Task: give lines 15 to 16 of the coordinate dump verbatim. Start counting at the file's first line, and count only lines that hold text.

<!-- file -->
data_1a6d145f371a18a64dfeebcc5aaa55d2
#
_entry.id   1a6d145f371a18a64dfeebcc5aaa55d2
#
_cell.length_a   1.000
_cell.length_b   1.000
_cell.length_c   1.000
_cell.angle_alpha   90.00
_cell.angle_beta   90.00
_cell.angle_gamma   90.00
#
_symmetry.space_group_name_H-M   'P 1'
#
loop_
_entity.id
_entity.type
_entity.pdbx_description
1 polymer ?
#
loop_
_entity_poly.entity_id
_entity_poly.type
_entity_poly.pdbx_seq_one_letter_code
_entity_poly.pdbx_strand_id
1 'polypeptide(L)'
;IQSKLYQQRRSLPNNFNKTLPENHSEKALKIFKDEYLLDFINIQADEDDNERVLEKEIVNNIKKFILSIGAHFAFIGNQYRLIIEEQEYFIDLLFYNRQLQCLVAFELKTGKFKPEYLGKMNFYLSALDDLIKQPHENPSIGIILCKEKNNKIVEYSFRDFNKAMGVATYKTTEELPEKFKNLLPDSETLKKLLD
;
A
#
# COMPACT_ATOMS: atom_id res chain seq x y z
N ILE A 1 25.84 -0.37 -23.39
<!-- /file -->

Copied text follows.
_entity.id
_entity.type